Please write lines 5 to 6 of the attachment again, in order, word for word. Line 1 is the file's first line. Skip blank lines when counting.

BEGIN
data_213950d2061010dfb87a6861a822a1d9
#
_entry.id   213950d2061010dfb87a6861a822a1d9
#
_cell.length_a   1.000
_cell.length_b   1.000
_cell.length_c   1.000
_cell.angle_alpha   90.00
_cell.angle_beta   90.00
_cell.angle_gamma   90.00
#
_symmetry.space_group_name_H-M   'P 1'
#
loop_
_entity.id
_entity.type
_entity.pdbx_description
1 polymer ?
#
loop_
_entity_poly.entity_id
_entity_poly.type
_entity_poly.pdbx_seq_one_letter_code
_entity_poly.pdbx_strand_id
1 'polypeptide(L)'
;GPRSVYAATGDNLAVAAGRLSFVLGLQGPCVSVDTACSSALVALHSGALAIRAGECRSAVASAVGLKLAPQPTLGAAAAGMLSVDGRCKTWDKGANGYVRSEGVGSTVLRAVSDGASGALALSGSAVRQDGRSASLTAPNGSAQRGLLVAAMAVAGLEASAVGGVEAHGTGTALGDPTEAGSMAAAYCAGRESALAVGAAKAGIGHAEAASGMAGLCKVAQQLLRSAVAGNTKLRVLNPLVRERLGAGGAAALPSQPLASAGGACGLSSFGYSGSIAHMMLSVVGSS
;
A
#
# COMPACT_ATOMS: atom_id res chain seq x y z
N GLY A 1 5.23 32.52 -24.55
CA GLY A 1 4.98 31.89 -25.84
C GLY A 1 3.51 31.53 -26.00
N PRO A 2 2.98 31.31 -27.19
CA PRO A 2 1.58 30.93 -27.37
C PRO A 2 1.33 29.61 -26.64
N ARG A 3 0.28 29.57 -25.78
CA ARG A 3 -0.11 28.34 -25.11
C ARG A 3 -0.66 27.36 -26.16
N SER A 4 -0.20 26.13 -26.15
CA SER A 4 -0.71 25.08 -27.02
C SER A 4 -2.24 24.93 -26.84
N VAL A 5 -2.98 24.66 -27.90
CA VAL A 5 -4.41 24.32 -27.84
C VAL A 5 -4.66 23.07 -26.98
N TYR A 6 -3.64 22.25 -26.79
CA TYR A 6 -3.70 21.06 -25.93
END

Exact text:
_cell.length_a   1.000
_cell.length_b   1.000